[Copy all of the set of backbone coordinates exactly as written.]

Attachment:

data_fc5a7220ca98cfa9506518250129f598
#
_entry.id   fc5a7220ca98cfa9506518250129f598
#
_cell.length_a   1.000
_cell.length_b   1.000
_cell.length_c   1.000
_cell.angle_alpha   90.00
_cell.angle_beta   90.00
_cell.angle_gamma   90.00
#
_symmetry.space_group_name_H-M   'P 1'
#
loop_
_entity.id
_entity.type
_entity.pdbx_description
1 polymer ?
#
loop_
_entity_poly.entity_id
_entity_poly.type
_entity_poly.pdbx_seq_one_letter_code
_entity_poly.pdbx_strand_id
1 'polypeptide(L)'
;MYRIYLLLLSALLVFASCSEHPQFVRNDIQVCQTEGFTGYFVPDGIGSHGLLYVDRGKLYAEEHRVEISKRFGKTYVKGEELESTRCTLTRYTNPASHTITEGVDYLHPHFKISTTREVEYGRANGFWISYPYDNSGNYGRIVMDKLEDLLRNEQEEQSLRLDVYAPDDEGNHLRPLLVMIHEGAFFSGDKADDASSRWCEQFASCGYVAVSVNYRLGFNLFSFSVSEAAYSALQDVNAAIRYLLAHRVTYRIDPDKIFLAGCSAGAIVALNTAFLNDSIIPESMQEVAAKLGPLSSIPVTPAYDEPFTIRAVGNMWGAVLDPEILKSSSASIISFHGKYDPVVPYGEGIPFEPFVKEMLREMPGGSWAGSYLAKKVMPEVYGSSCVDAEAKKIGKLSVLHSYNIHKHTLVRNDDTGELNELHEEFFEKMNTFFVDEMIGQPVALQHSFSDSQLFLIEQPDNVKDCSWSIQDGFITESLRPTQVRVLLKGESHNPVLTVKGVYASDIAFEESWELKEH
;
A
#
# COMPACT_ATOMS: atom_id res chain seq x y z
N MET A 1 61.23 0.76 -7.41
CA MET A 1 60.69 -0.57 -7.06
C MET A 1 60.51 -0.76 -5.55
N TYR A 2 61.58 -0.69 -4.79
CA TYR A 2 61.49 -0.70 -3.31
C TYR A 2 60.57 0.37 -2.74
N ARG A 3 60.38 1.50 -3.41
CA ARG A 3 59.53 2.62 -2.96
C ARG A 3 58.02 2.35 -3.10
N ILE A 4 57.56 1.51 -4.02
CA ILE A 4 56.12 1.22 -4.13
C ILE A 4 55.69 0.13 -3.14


data_fc5a7220ca98cfa9506518250129f598
#
_entry.id   fc5a7220ca98cfa9506518250129f598
#
_cell.length_a   1.000
_cell.length_b   1.000
_cell.length_c   1.000
_cell.angle_alpha   90.00
_cell.angle_beta   90.00
_cell.angle_gamma   90.00
#
_symmetry.space_group_name_H-M   'P 1'
#
loop_
_entity.id
_entity.type
_entity.pdbx_description
1 polymer ?
#
loop_
_entity_poly.entity_id
_entity_poly.type
_entity_poly.pdbx_seq_one_letter_code
_entity_poly.pdbx_strand_id
1 'polypeptide(L)'
;MYRIYLLLLSALLVFASCSEHPQFVRNDIQVCQTEGFTGYFVPDGIGSHGLLYVDRGKLYAEEHRVEISKRFGKTYVKGEELESTRCTLTRYTNPASHTITEGVDYLHPHFKISTTREVEYGRANGFWISYPYDNSGNYGRIVMDKLEDLLRNEQEEQSLRLDVYAPDDEGNHLRPLLVMIHEGAFFSGDKADDASSRWCEQFASCGYVAVSVNYRLGFNLFSFSVSEAAYSALQDVNAAIRYLLAHRVTYRIDPDKIFLAGCSAGAIVALNTAFLNDSIIPESMQEVAAKLGPLSSIPVTPAYDEPFTIRAVGNMWGAVLDPEILKSSSASIISFHGKYDPVVPYGEGIPFEPFVKEMLREMPGGSWAGSYLAKKVMPEVYGSSCVDAEAKKIGKLSVLHSYNIHKHTLVRNDDTGELNELHEEFFEKMNTFFVDEMIGQPVALQHSFSDSQLFLIEQPDNVKDCSWSIQDGFITESLRPTQVRVLLKGESHNPVLTVKGVYASDIAFEESWELKEH
;
A
#
# COMPACT_ATOMS: atom_id res chain seq x y z
N MET A 1 61.23 0.76 -7.41
CA MET A 1 60.69 -0.57 -7.06
C MET A 1 60.51 -0.76 -5.55
N TYR A 2 61.58 -0.69 -4.79
CA TYR A 2 61.49 -0.70 -3.31
C TYR A 2 60.57 0.37 -2.74
N ARG A 3 60.38 1.50 -3.41
CA ARG A 3 59.53 2.62 -2.96
C ARG A 3 58.02 2.35 -3.10
N ILE A 4 57.56 1.51 -4.02
CA ILE A 4 56.12 1.22 -4.13
C ILE A 4 55.69 0.13 -3.14